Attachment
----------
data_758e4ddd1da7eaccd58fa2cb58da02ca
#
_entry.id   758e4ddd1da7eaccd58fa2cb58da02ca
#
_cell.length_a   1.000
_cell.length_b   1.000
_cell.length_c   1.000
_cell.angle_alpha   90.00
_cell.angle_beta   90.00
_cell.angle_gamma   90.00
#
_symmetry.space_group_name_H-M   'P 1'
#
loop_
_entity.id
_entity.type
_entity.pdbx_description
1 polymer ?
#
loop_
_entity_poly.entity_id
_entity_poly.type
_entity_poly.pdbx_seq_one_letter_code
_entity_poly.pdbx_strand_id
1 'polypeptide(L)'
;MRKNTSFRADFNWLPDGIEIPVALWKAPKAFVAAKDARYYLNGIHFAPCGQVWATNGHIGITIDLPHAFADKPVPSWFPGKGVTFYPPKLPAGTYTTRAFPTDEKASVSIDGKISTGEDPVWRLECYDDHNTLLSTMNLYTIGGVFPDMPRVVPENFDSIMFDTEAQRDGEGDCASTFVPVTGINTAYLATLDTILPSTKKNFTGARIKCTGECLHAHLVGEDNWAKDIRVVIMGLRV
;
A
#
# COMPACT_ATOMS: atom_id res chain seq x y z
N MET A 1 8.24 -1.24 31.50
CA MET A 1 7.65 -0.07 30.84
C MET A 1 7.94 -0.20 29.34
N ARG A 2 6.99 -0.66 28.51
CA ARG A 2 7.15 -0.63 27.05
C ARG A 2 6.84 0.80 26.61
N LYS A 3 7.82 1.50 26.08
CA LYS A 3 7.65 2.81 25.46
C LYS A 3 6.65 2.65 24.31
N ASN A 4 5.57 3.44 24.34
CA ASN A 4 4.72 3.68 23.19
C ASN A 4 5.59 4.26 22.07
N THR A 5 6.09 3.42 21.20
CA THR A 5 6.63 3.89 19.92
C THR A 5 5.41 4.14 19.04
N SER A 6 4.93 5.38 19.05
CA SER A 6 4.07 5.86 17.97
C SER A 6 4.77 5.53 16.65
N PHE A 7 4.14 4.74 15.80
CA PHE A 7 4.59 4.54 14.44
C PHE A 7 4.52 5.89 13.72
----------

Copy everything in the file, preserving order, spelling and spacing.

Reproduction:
data_758e4ddd1da7eaccd58fa2cb58da02ca
#
_entry.id   758e4ddd1da7eaccd58fa2cb58da02ca
#
_cell.length_a   1.000
_cell.length_b   1.000
_cell.length_c   1.000
_cell.angle_alpha   90.00
_cell.angle_beta   90.00
_cell.angle_gamma   90.00
#
_symmetry.space_group_name_H-M   'P 1'
#
loop_
_entity.id
_entity.type
_entity.pdbx_description
1 polymer ?
#
loop_
_entity_poly.entity_id
_entity_poly.type
_entity_poly.pdbx_seq_one_letter_code
_entity_poly.pdbx_strand_id
1 'polypeptide(L)'
;MRKNTSFRADFNWLPDGIEIPVALWKAPKAFVAAKDARYYLNGIHFAPCGQVWATNGHIGITIDLPHAFADKPVPSWFPGKGVTFYPPKLPAGTYTTRAFPTDEKASVSIDGKISTGEDPVWRLECYDDHNTLLSTMNLYTIGGVFPDMPRVVPENFDSIMFDTEAQRDGEGDCASTFVPVTGINTAYLATLDTILPSTKKNFTGARIKCTGECLHAHLVGEDNWAKDIRVVIMGLRV
;
A
#
# COMPACT_ATOMS: atom_id res chain seq x y z
N MET A 1 8.24 -1.24 31.50
CA MET A 1 7.65 -0.07 30.84
C MET A 1 7.94 -0.20 29.34
N ARG A 2 6.99 -0.66 28.51
CA ARG A 2 7.15 -0.63 27.05
C ARG A 2 6.84 0.80 26.61
N LYS A 3 7.82 1.50 26.08
CA LYS A 3 7.65 2.81 25.46
C LYS A 3 6.65 2.65 24.31
N ASN A 4 5.57 3.44 24.34
CA ASN A 4 4.72 3.68 23.19
C ASN A 4 5.59 4.26 22.07
N THR A 5 6.09 3.42 21.20
CA THR A 5 6.63 3.89 19.92
C THR A 5 5.41 4.14 19.04
N SER A 6 4.93 5.38 19.05
CA SER A 6 4.07 5.86 17.97
C SER A 6 4.77 5.53 16.65
N PHE A 7 4.14 4.74 15.80
CA PHE A 7 4.59 4.54 14.44
C PHE A 7 4.52 5.89 13.72